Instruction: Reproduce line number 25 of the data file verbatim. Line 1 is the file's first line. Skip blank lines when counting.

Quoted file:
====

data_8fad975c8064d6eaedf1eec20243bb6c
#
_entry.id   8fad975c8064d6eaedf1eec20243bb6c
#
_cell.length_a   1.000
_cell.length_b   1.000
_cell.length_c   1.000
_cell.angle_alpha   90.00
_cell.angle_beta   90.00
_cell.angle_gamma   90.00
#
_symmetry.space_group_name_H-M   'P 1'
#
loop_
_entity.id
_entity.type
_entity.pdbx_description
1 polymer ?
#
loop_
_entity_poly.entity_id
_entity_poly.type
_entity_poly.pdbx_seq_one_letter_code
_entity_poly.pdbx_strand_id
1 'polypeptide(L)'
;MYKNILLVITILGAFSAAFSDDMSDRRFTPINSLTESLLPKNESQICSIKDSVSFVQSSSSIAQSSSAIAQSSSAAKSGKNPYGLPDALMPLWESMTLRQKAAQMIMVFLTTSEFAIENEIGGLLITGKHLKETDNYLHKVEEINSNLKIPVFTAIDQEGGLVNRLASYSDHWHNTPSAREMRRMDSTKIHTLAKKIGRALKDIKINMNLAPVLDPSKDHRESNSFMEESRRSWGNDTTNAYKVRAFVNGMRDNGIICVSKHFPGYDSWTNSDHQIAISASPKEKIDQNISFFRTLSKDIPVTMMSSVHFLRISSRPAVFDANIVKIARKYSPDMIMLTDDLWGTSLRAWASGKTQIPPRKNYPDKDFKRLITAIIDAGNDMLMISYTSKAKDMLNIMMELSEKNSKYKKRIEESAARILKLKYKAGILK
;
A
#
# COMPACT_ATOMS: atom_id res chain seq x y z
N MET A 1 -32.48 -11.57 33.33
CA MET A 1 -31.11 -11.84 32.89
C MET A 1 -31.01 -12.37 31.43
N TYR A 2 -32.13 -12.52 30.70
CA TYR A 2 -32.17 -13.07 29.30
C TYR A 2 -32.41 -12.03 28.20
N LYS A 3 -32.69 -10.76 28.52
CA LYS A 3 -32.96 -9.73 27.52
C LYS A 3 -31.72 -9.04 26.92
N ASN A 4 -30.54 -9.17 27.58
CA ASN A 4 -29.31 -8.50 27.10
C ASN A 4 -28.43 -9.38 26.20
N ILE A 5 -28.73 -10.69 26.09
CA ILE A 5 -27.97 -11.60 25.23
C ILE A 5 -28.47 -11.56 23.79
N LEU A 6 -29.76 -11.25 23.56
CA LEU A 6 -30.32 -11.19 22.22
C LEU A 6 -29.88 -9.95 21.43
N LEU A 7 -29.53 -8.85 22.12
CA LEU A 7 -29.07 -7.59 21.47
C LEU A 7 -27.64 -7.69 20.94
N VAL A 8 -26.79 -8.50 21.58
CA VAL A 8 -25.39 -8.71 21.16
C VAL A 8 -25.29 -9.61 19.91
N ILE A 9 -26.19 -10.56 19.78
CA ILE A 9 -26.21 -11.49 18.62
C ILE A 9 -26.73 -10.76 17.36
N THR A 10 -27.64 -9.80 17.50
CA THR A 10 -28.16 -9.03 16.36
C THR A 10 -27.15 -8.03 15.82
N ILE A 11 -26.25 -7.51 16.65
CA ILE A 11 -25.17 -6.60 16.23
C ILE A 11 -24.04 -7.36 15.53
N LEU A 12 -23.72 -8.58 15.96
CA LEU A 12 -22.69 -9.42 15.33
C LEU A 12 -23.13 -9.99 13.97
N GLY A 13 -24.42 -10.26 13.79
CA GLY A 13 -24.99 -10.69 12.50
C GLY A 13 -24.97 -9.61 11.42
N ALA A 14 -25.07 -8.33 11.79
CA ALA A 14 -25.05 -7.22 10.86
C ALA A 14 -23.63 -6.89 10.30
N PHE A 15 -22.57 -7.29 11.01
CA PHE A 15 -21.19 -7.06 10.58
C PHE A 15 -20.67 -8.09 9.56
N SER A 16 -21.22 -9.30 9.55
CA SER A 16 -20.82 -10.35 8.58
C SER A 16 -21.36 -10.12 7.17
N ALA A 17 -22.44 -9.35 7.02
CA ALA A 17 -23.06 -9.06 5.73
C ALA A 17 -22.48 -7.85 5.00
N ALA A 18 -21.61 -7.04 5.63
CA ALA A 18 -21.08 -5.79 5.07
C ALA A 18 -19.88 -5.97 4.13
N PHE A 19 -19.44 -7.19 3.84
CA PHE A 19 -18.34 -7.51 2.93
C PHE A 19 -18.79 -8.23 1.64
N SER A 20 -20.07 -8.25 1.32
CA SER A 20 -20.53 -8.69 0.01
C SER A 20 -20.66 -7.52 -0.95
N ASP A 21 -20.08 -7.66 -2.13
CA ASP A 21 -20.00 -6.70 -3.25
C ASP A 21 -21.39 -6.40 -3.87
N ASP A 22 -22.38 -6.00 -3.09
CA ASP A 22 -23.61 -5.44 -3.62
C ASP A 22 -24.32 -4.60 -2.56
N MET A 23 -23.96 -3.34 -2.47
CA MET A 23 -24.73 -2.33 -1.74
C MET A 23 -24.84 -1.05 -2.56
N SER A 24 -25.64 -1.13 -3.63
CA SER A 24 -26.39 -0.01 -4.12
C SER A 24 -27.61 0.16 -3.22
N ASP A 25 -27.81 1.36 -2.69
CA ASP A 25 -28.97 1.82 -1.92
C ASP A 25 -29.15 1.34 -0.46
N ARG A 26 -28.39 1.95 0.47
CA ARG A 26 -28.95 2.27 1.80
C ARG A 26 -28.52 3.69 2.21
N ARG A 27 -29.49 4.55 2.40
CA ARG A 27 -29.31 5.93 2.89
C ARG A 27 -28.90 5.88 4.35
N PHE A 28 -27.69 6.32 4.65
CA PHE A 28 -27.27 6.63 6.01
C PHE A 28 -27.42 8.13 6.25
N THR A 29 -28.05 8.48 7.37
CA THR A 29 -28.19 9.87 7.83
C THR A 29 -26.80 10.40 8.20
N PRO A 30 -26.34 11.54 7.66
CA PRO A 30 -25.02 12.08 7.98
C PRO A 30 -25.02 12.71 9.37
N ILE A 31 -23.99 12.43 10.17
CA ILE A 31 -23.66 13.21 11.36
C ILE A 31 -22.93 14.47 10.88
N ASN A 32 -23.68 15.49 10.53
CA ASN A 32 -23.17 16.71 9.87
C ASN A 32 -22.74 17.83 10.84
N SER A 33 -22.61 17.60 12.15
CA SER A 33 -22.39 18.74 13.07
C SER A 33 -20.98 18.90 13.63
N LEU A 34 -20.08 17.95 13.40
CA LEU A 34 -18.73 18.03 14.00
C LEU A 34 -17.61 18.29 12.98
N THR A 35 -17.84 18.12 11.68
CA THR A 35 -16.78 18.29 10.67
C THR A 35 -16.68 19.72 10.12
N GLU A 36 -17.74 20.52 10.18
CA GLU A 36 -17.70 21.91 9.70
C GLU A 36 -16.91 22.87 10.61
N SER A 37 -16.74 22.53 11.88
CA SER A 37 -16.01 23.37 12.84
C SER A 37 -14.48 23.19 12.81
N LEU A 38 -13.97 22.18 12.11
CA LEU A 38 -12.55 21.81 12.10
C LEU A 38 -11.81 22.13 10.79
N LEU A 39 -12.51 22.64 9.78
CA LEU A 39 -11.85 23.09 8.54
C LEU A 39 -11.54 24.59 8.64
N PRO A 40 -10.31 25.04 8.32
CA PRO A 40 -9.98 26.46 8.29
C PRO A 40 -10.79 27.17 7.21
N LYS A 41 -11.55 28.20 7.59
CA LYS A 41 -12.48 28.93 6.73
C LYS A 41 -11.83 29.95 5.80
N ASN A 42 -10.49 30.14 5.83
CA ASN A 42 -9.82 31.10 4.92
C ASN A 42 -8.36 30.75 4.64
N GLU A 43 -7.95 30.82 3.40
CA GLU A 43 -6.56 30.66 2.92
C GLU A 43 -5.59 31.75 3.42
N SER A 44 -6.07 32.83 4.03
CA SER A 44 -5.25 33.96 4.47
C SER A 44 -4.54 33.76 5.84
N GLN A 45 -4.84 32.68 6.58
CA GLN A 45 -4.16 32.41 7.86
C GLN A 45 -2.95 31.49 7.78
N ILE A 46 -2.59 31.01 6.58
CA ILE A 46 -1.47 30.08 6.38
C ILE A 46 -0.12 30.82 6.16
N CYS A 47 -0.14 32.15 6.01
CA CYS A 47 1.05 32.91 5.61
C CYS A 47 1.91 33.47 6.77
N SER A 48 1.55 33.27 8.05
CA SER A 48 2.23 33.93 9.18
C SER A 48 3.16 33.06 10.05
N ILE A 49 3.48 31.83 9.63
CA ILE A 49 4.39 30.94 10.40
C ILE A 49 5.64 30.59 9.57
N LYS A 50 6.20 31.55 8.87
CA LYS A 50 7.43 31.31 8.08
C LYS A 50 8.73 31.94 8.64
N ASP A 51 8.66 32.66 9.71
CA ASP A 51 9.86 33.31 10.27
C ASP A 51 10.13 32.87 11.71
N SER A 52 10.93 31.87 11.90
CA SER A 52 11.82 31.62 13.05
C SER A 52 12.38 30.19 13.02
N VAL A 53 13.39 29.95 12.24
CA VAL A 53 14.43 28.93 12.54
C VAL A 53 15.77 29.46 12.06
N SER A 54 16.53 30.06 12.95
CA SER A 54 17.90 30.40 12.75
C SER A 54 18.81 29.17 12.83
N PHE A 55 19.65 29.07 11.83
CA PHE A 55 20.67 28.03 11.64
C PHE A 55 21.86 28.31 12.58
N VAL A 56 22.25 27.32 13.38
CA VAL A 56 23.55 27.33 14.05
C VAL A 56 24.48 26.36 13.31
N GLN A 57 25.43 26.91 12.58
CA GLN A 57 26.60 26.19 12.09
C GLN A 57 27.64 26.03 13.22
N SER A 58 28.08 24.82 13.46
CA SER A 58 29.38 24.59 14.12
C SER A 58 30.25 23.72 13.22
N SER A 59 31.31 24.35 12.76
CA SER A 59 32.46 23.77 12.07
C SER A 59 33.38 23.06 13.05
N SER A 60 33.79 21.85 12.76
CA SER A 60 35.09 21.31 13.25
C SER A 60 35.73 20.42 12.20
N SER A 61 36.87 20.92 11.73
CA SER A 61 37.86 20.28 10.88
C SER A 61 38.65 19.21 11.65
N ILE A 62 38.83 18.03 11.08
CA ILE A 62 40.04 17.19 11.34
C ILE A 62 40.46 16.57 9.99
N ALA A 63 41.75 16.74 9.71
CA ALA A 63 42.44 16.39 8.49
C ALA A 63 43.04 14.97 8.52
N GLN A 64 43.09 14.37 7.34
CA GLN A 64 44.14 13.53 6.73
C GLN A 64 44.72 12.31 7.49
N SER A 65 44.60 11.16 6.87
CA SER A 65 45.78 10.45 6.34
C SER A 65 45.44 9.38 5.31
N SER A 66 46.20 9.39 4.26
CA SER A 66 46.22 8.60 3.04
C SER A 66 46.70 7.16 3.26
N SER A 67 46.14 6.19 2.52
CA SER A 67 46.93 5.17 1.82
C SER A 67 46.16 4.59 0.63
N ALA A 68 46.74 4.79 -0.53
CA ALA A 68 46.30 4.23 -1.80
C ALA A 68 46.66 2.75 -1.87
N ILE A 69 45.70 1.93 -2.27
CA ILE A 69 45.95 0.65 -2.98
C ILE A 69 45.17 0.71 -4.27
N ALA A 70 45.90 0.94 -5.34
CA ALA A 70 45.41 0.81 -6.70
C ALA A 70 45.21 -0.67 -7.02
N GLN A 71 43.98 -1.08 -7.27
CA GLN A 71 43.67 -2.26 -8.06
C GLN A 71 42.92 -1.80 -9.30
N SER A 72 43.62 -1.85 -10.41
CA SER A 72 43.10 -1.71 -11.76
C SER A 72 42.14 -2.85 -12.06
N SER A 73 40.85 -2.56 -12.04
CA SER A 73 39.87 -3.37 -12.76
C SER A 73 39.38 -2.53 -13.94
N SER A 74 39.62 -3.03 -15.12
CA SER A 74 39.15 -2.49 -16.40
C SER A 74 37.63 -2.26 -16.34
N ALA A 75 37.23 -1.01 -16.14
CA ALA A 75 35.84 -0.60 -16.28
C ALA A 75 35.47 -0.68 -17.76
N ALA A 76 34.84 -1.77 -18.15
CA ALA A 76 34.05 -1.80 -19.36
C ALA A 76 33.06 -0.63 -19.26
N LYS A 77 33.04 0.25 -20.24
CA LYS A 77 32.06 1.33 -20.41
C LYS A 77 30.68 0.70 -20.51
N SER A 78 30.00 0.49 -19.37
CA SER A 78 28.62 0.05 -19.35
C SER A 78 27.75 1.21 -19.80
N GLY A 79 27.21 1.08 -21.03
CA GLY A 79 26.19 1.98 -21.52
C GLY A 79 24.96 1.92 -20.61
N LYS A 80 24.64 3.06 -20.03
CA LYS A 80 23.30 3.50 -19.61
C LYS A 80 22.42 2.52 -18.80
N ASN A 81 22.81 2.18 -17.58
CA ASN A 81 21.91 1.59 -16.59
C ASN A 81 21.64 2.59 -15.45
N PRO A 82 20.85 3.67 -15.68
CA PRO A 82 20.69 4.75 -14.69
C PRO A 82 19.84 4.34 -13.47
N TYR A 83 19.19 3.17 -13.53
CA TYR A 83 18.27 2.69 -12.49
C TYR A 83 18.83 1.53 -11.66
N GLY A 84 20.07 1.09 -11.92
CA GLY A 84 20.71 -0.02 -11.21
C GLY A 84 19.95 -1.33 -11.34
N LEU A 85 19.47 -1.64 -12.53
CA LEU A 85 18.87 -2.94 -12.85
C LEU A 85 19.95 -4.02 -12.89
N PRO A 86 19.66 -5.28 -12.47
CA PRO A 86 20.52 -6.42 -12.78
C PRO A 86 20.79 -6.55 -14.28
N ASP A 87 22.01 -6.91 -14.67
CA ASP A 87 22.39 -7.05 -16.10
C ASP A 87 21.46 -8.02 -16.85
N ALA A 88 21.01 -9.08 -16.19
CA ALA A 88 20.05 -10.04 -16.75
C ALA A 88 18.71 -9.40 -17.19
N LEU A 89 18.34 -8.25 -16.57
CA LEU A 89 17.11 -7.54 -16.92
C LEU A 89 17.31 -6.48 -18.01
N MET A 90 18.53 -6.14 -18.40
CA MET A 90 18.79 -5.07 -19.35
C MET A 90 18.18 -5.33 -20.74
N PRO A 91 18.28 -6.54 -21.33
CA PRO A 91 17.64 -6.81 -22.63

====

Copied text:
1 'polypeptide(L)'